A military judge granted a government motion and ruled the defense could not argue motive during the trial of Pfc. Bradley Manning, the soldier being prosecuted by the military for releasing classified information to WikiLeaks.
The decision, which is not available to the press or public, found the defense would not be able to discuss whether Manning had “good faith” when presenting argument on charges that he “wrongfully and wantonly cause[d] to be published on the internet intelligence belonging to the United States government,” or for charges where the government only has to prove Manning had “reason to believe such information could be used to the injury of the United States or to the advantage of any foreign nation.”
However, Judge Army Col. Denise Lind determined the defense could raise such evidence when addressing the “aiding the enemy” charge in order to prove he did not know passing information on to WikiLeaks would result in “dealing with the enemy.”
During argument over this motion at a previous hearing, the defense had expressed how it wanted to be able to argue Manning had the motive to “select information he believed could not be used by the enemy to harm the US.” The defense hoped to raise these subjective conclusions in court during trial. This evidence could be used during argument on the charges under the Espionage Act to show whether it was “objectively reasonable” that he should have known or had “reason to believe.” It would have made “evidence of actual harm as documented in damage assessments” relevant during trial. But the judge found Manning’s subjective conclusions were “immaterial.” Whatever his high-mindedness might have been could not be raised during proceedings.
In other words, the question during trial will not be about what Manning believed but rather what is objective. What would an objective person know about classified information that would be kept secret for twenty-five years?
Generally, motive is not admissible until sentencing. The charges against Manning were written in such a way to limit the defense’s ability to argue motive or intent in open court. As the prosecutor said during argument, there’s no “bad faith motive” element in the charges that the government has to prove.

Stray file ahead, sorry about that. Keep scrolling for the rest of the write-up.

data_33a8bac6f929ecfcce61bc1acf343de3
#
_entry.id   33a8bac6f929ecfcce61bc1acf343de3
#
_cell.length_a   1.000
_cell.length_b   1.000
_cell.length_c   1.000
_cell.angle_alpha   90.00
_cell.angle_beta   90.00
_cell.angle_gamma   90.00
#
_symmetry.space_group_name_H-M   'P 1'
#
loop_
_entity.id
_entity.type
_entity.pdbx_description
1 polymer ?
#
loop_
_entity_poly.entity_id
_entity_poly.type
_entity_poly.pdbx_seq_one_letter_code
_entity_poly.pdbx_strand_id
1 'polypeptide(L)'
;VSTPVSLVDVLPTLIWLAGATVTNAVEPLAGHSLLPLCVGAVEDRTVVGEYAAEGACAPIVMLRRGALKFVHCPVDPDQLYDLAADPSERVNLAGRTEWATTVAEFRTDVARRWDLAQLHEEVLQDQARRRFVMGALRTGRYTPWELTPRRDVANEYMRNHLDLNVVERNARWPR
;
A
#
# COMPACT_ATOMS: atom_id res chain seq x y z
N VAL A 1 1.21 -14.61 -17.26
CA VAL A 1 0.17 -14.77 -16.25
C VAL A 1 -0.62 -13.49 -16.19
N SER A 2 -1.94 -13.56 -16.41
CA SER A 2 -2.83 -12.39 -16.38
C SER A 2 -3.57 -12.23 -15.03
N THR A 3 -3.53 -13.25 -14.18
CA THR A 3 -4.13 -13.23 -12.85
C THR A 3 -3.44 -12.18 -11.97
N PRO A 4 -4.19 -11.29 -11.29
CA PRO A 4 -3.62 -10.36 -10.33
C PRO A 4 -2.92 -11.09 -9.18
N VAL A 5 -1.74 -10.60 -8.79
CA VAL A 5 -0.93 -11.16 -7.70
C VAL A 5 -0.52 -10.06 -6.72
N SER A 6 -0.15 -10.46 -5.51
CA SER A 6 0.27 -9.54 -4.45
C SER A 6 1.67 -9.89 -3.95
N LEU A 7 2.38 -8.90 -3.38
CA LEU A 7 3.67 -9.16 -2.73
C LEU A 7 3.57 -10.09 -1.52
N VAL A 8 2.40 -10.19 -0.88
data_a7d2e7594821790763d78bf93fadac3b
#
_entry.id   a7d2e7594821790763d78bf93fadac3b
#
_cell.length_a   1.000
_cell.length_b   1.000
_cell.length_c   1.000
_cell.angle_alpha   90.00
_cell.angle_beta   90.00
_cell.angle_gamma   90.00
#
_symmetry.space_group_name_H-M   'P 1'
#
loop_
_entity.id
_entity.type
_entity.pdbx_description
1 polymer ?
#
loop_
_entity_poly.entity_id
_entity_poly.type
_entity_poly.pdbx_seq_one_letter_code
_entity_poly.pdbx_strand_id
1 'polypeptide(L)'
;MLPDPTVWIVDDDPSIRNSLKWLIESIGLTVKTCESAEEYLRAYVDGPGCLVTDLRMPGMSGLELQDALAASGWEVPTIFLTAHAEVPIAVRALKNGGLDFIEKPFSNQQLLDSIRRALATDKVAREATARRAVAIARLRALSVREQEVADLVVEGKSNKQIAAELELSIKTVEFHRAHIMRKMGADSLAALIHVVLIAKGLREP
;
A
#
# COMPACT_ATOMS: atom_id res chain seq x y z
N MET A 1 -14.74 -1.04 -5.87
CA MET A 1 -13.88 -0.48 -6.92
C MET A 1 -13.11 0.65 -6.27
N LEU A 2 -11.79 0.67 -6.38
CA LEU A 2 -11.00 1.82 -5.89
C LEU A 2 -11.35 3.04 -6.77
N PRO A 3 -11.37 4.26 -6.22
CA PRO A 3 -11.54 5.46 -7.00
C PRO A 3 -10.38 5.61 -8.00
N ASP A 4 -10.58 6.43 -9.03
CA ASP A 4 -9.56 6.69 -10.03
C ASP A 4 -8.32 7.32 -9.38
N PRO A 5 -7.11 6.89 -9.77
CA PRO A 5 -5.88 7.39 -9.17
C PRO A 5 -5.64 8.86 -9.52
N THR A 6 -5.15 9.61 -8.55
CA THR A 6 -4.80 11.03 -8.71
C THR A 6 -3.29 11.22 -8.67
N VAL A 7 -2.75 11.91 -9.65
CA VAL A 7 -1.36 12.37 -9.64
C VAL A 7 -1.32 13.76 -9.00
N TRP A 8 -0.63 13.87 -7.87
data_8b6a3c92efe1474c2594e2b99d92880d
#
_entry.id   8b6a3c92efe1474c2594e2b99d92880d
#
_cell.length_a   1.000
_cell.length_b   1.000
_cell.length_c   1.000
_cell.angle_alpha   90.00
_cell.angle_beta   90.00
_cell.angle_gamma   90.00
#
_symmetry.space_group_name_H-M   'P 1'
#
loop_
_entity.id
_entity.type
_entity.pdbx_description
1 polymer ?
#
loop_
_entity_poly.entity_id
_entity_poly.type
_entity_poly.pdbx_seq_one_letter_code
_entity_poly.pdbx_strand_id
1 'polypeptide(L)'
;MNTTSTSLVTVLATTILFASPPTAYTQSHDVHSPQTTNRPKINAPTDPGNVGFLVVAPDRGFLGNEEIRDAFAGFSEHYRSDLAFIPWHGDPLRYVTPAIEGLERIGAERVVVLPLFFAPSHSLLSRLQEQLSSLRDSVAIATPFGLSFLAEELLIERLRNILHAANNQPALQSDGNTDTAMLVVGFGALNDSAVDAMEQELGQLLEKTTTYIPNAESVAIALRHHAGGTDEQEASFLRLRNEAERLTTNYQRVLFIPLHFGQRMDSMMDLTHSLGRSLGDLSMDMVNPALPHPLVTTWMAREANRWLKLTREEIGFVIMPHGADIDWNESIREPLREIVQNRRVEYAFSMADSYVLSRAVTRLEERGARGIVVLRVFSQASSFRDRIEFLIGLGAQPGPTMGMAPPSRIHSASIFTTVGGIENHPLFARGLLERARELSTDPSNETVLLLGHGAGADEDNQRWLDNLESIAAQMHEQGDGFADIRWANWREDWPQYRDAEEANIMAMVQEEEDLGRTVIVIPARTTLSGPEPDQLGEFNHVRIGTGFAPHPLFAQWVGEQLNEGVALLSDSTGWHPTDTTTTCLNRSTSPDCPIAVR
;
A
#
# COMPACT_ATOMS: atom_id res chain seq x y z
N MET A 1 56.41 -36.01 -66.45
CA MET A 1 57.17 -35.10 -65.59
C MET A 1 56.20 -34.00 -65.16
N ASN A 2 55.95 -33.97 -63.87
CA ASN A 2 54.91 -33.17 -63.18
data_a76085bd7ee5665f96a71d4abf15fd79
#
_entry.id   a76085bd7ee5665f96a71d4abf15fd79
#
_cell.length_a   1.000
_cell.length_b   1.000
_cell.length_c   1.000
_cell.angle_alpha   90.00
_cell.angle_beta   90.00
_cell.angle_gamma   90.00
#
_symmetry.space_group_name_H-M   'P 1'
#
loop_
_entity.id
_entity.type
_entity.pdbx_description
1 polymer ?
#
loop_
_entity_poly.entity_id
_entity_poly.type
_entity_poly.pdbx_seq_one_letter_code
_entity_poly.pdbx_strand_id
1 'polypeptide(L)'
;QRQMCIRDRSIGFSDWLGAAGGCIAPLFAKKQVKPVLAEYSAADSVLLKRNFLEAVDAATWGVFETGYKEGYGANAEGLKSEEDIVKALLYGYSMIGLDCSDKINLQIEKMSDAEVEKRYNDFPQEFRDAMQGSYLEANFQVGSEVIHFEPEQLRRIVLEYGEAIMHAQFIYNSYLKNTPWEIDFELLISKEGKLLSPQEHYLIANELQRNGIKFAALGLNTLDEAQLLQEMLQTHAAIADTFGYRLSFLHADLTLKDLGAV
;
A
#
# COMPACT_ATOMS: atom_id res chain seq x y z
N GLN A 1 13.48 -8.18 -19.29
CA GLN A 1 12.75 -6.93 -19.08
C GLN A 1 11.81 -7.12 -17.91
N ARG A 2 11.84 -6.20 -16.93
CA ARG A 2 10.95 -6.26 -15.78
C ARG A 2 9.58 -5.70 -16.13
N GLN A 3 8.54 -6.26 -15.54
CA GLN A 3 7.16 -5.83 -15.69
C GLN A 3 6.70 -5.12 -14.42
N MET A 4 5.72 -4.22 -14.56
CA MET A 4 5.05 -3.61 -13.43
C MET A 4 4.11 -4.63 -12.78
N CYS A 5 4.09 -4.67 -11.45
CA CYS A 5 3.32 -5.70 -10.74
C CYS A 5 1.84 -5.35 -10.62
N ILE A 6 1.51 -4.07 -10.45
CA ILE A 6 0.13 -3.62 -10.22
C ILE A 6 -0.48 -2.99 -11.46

The decision by the judge also effectively blocked the defense from having an avenue to highlight damage assessment reports from agencies during trial. Consistent with a previous July 2012 ruling on a government motion precluding the defense from discussing “harm,” she determined he could not have known what measures agencies of government would have taken to mitigate damage so such evidence was not relevant.
Military prosecutor Maj. Ashden Fein argued previously in July harm was not relevant because, if damage occurred, it would have happened “after the fact.” Manning would have had to have known that the damage would have happened (or not happened) for any discussion of harm to be relevant. Coombs contended it would be relevant to whether he had the “honest belief” that the information could cause harm. Coombs expressed concern that the government would get to discuss information that Manning allegedly released in a “vacuum.” (Note: The exact text of the judge’s ruling on this also remains secret.)
What does this mean for the defense? The Bradley Manning Support Network has expressed concern that this will make it impossible for his “whistleblower motive” to be raised during trial.
Jesselyn Radack of the Government Accountability Project wrote:
…In the pretrial proceedings for the court martial of alleged WikiLeaks source Army Pfc. Bradley Manning, the judge (Army Col. Denise Lind) ruled that prosecutors will have to prove that Manning knew he was indirectly providing information to the enemy (in this case, Al Qaeda and bin Laden) when he disclosed information to WikiLeaks. This is different than the heightened proof requirement in which the government must show that he intended to harm the United States and benefit a foreign nation. But at least it’s a step closer to the spirit of what Judge Ellis required to prove espionage–as it should be when the government makes incendiary allegations of “aiding the enemy,” and being an “enemy of the state” against an American. [emphasis not added]
In 2009, Judge T.S. Ellis III “grafted” an intent requirement onto the “notoriously vague and ambiguous World War I-era Espionage Act in order to keep it constitutional.”
As Radack added, “Flash forward to the Espionage Act case against my client, CIA whistleblower John Kiriakou, for disclosing the identity of two CIA officers involved in the torture program. In his case, Judge Brinkema issued a fatal ruling on the critical issue of ‘intent to harm’–namely that prosecutors need not prove that Kiriakou intended to harm the United States or benefit a foreign nation. Her reasoning was due to the fact that Kiriakou learned the information he disclosed when he was a government employee, not in the private sector.”
This may be true except the judge cited the US v. Kiriakou in her ruling to justify holding fast to the fact that the government only has to prove Manning had “reason to believe.” She already ruled Manning’s defense could not discuss intent to harm. Motive evidence can be raised during sentencing, but by then he will have been convicted of charges. They are serious charges so it is unlikely any motive evidence would reduce a sentence significantly after conviction.